Where the Wild Things Were by William Stolzenburg
Life, Death, and Ecological Wreckage in a Land of Vanishing Predators

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For years, predators like snow leopards and white-tipped sharks have been disappearing from the top of the food chain, largely as a result of human action. Science journalist Will Stolzenburg reveals why and how their absence upsets the delicate balance of the world's environment.

About William Stolzenburg

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Will Stolzenburg has studied predator control techniques and worked as a wildlife technician, monitoring endangered species. He has written hundreds of magazine features and columns on the ecology of rarity and extinction for Science News and Nature Conservancy, among others. He lives in Shepherdstown, West Virginia.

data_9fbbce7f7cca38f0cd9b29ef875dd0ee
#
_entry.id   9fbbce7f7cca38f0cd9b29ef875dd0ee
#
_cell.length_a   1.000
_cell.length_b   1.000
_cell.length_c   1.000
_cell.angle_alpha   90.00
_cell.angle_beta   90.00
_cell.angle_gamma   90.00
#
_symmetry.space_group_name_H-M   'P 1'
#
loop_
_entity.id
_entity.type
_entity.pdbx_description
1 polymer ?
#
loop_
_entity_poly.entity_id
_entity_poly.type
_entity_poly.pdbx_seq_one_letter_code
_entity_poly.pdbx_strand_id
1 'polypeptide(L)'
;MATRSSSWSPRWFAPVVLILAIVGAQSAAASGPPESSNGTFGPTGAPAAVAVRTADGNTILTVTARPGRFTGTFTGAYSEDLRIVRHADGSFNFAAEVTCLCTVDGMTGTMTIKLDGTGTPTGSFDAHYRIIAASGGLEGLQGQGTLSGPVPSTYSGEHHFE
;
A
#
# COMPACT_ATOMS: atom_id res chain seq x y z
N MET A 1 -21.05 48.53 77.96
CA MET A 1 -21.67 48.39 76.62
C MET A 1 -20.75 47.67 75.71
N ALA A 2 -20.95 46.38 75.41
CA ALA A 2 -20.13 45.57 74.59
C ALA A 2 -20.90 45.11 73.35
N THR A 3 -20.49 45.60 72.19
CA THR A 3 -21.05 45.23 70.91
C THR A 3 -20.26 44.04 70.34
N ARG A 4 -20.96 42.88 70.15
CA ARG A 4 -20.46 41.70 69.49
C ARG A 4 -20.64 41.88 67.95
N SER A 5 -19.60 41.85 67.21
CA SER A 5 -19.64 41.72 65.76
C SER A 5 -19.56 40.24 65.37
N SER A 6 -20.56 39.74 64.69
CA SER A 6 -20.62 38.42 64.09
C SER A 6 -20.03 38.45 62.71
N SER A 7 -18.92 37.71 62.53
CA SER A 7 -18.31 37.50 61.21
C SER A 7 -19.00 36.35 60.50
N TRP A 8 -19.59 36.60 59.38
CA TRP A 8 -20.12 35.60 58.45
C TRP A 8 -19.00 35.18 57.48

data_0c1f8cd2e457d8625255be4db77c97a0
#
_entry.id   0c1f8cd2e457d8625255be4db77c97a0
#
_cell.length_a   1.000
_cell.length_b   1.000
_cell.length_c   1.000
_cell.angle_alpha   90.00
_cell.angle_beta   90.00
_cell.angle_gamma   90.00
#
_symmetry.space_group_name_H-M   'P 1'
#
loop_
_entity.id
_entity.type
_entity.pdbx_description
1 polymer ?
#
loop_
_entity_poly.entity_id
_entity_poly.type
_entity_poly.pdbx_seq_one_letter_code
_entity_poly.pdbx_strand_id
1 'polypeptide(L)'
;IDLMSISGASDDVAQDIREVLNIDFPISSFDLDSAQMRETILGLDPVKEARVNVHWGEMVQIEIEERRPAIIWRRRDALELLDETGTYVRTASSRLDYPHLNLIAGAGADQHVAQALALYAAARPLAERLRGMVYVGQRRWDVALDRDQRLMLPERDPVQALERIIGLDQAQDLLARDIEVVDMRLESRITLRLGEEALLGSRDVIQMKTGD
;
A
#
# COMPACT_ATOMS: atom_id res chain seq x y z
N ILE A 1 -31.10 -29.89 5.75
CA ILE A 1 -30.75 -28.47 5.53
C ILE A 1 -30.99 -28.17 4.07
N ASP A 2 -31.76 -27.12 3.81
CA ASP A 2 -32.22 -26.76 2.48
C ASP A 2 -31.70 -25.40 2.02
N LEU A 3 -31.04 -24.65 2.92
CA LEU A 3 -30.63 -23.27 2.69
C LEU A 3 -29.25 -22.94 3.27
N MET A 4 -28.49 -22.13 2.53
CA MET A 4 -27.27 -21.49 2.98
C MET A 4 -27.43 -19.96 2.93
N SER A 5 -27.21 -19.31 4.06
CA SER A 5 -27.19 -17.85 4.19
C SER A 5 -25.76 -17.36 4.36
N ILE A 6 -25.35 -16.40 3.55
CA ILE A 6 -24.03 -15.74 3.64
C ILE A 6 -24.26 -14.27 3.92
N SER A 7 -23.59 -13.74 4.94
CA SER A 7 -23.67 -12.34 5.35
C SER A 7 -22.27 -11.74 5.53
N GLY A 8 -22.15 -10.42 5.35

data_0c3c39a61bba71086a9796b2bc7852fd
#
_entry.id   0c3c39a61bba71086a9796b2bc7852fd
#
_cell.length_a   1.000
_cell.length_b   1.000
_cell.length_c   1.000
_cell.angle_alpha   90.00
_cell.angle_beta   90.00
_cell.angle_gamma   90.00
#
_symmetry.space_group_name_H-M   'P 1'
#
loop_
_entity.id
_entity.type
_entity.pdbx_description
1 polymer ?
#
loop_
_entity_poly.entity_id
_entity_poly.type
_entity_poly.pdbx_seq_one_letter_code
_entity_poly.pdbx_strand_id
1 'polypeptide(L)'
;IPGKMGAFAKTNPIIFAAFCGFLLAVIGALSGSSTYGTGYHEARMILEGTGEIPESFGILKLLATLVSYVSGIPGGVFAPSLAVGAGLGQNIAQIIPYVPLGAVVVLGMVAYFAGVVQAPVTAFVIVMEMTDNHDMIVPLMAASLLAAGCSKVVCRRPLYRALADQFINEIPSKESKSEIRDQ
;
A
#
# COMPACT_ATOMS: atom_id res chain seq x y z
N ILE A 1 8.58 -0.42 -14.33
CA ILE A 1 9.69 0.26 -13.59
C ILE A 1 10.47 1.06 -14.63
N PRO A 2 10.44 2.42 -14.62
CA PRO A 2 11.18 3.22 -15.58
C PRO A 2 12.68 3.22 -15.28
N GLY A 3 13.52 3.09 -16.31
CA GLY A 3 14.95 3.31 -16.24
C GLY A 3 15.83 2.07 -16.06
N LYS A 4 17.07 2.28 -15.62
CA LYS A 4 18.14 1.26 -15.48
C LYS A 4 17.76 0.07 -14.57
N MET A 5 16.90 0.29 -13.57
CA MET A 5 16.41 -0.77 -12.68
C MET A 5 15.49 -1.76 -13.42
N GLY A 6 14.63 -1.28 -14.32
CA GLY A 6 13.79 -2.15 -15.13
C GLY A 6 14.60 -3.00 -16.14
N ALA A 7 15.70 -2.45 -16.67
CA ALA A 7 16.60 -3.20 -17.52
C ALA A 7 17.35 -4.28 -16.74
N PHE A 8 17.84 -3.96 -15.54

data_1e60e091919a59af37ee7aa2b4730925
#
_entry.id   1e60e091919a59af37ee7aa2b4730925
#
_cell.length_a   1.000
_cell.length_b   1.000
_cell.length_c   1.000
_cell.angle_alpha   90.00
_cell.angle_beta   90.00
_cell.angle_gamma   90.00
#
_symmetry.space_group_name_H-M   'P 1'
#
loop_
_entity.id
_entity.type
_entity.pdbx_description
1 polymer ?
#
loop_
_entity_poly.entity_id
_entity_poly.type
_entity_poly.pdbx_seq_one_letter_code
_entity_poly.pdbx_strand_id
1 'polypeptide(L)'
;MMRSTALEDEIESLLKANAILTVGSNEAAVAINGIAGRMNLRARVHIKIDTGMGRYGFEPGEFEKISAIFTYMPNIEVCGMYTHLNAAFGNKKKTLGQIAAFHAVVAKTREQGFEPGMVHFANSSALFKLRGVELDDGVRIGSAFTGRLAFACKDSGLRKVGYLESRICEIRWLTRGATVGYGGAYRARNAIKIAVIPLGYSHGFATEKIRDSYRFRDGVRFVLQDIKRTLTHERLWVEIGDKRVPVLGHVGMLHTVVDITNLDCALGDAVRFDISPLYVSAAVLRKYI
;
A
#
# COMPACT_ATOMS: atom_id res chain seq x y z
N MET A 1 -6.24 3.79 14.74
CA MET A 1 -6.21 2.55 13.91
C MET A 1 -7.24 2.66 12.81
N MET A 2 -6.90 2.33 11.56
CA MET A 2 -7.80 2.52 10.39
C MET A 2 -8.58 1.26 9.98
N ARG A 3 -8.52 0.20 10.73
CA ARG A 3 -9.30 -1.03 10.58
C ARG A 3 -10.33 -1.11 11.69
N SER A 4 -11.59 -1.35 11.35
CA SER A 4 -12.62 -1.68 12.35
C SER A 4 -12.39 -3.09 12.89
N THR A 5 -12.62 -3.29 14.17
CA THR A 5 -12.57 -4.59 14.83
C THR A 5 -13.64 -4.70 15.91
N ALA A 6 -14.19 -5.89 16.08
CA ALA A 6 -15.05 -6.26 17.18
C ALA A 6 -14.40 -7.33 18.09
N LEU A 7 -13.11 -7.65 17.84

Published January 15, 2011 by Bloomsbury USA. 302 pages
Genres: Nature & Wildlife, Science & Math, Professional & Technical. Non-fiction

Unrated Critic Reviews for Where the Wild Things Were

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Veteran wildlife journalist Stolzenburg considers the Earth's increasingly compromised plant and animal ecosystems.

May 20 2010 | Read Full Review of Where the Wild Things Were: L...

Publishers Weekly

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In this impassioned debut, wildlife journalist Stolzenburg examines predation’s crucial role in the preservation of ecological diversity, painting nightmarish pictures of what happens when to

Apr 14 2008 | Read Full Review of Where the Wild Things Were: L...

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